Lens: something that facilitates and influences perception, comprehension or evaluation

Sunday, December 7, 2014

Hour of Code

This week is Computer Science Education Week, an annual event that focuses on the importance of making sure all students learn computer science in school.

Students at Falmouth Elementary School will take part in the Hour of Code in their classrooms and in technology classes thanks to the leadership of Mr. Harvey (technology teacher) and Mrs. Macdonald (tech integrator) who have planned and prepared programming lessons for each grade.

Why should students learn how to code?

You can follow Hour of Code events on social media with the hashtag:  #hourofcode.

Here are some resources to introduce students to computer science and programming.

Code.org- Offers a computer science curriculum for grades K-6. Teachers may set up for free accounts for their students.

Khan Academy- Hour of Code videos and lessons

Microsoft- Hour of Code resources

Codecademy- Hour of Code programming projects

Skype in the Classroom- Arrange for a guest speaker from the computer science field.

Kodable- Teach young children the basics of programming.

Scratch- Program a holiday card or create a pong game.

Made with Code- Program a snowflake.

Saturday, December 6, 2014

Skype Author Visit with Jaleigh Johnson

The 4th and 5th grade students in the FES Mock Newbery Book Club cannot stop talking about The Mark of the Dragonfly by Jaleigh Johnson. The first chapter pulls readers into a dark world where meteor showers force residents to take shelter. This steampunk, science fiction novel for middle grade readers has mystery, adventure, trains, and much more!

Twenty students from the Mock Newbery Book Club stayed after school this week to participate in a question and answer Skype visit with author, Jaleigh Johnson. Students had some excellent questions about the plot, characters and setting of the book. In case you're wondering, there is a companion novel in the works! One student took the opportunity to ask Jaleigh for some writing advice. It was a successful visit that will have a lasting impact on FES readers and writers for years to come.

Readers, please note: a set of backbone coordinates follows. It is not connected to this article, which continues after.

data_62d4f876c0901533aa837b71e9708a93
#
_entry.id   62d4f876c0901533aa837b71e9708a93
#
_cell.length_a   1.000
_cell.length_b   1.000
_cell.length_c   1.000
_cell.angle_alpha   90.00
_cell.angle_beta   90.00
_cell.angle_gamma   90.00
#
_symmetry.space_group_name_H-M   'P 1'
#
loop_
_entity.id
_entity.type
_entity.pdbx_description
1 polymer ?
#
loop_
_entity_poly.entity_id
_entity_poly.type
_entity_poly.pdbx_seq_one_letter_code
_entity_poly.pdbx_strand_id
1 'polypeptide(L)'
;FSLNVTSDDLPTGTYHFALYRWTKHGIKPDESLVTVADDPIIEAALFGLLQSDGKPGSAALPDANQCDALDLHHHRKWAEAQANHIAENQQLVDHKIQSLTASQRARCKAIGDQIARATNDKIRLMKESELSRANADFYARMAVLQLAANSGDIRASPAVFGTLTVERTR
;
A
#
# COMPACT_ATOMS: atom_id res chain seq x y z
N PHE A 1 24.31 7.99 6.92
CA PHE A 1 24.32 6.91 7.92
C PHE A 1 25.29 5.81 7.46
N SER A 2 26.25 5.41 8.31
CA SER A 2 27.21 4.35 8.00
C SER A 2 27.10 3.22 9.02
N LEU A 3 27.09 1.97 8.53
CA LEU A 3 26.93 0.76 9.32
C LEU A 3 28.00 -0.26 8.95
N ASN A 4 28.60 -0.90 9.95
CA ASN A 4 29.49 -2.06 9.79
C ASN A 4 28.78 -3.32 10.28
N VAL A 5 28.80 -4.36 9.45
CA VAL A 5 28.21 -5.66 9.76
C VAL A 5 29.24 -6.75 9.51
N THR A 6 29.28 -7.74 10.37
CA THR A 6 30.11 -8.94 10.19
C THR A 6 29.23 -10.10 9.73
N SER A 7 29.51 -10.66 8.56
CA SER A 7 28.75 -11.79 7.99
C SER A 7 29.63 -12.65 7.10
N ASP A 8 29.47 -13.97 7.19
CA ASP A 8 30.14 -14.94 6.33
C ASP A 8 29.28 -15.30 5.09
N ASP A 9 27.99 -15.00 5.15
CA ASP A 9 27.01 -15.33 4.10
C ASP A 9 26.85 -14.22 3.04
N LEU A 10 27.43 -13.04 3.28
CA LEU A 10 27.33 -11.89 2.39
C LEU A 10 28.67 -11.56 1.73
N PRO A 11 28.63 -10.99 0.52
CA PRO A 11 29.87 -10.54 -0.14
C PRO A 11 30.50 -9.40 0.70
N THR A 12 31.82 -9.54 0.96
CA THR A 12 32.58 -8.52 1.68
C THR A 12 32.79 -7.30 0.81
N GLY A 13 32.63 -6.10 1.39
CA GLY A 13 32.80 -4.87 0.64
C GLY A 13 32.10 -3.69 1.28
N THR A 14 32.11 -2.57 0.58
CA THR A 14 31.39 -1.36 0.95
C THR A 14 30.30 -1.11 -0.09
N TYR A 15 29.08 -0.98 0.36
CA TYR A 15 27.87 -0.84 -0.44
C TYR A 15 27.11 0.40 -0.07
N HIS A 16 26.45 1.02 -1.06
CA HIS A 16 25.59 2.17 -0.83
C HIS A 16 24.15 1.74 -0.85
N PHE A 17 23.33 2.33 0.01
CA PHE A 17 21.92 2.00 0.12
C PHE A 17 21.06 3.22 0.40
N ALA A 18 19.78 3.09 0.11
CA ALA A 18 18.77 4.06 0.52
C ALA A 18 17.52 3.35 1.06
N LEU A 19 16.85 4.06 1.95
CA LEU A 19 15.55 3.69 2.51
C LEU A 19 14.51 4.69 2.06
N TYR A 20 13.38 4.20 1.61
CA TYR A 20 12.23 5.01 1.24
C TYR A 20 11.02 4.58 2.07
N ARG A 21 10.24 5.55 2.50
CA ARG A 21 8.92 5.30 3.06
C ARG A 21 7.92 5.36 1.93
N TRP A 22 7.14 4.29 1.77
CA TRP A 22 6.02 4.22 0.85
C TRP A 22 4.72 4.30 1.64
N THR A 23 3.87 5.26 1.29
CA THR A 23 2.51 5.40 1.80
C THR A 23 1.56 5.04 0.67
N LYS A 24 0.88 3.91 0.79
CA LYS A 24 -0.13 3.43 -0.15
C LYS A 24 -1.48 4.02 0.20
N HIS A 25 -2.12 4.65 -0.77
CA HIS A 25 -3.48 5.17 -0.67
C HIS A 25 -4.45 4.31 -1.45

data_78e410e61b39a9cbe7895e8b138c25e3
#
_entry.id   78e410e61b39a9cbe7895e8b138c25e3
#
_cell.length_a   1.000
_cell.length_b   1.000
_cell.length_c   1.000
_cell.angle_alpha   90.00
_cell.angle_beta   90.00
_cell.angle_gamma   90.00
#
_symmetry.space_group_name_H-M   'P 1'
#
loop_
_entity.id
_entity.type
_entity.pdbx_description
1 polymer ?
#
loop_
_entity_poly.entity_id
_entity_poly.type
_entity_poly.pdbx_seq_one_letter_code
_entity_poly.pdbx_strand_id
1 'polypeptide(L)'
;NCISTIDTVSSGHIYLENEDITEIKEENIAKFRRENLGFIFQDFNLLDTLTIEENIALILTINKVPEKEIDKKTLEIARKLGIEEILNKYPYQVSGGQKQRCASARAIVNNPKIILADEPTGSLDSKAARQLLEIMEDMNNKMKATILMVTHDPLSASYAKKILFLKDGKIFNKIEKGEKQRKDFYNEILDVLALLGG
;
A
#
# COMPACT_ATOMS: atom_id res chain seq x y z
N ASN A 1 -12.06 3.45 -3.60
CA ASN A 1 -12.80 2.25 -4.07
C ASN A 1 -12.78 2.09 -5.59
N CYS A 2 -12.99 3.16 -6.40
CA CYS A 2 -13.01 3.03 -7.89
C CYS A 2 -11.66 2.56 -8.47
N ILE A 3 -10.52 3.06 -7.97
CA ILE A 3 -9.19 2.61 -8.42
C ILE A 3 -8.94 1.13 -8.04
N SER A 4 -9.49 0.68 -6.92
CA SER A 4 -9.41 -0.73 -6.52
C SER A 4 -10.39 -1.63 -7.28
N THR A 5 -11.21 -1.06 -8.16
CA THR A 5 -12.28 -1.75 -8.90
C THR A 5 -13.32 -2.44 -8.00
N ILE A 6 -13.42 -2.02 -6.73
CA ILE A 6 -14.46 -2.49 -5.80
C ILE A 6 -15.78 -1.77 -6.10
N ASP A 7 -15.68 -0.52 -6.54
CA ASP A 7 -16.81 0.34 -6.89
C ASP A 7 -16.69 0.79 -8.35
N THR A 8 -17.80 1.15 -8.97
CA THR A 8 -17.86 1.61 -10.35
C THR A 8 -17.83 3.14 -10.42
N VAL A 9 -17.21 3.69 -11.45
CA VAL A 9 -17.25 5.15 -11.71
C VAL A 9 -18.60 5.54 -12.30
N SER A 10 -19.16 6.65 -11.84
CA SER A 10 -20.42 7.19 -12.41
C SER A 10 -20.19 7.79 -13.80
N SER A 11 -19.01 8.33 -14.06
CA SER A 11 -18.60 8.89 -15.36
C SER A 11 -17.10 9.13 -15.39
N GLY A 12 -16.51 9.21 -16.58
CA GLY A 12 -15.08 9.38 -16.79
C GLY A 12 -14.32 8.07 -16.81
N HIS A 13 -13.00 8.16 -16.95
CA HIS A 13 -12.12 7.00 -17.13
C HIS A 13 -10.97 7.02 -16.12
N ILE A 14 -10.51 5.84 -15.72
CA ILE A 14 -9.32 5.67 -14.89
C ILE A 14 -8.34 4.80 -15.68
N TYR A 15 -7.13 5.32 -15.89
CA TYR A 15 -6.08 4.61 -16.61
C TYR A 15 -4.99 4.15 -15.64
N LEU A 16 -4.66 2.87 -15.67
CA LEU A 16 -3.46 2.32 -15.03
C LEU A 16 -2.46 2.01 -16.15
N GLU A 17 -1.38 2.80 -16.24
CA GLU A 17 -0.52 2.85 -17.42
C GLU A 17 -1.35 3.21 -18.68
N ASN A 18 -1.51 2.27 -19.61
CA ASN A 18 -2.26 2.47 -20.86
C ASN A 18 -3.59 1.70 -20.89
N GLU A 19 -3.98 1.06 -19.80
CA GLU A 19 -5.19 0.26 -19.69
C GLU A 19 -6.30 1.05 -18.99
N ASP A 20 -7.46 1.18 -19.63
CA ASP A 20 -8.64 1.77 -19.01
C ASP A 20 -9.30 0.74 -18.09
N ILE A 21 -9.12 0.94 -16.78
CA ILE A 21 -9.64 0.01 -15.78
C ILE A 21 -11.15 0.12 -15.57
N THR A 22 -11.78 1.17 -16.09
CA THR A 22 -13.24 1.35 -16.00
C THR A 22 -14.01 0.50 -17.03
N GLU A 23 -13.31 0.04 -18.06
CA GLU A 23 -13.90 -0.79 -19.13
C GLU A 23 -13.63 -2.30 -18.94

If you are haven't read The Mark of the Dragonfly, stop what you're doing and make your way to the nearest library or independent book store. You can thank me later.

Sunday, November 2, 2014

School Library Journal Leadership Summit

I was honored to be invited to take part in the School Library Journal Leadership Summit in St. Paul, Minnesota this year. I saved my pennies and purchased an airline ticket to the Twin Cities. The SLJ Summit is an annual conference that brings together 200 school librarians from across the country. This year's theme was Fire It Up: Sparking Creativity and Motivating Students.
Snoopy at the Minneapolis Airport

St. Paul was a lovely setting for this year's Summit. It is the home of Peanuts creator, Charles M. Schultz. Some of the guest speakers at the Summit included Mark Turnispeed (the President Emeritus of LEGO Education), Dr. Mark Edwards (2013 National Superintendent of the Year), and nonfiction author Loree Griffin Burns, to name a few.

My favorite sessions were the "Fifteen-Minute Fast Learning Sessions." Presenters shared projects and ideas for 15 minute bursts. My friend, Andy Plemmons from Athens, Georgia, shared how he empowers his students with student book budgets.

I was thrilled to attend a special dinner in honor of author/illustrator, Patricia Polacco. Ms. Polacco was also a keynote speaker. She is a wonderful storyteller and a real treasure.
Patricia Polacco shares a reproduction of The Keeping Quilt.
What made the SLJ Summit so special was having the opportunity to meet school librarians from other states and to learn about their library programs. Anytime we had a break between sessions, the collective wheels were turning as we brainstormed ways we could connect our students with meaningful projects. I left Minnesota reinvigorated and inspired to continue to look for creative ways to meet the needs of the learners in my school.

Librarians from Massachusetts, Minnesota, Georgia, Maine and Hawaii 
Special thanks to School Library Journal and the wonderful sponsors who made this conference possible. Capstone Publishing, Lerner Publishing, and Mackin VIA were especially generous and organized special events and provided meals while I was in St. Paul.

During the Summit, Capstone Publishing revealed this video: Why School Libraries Matter.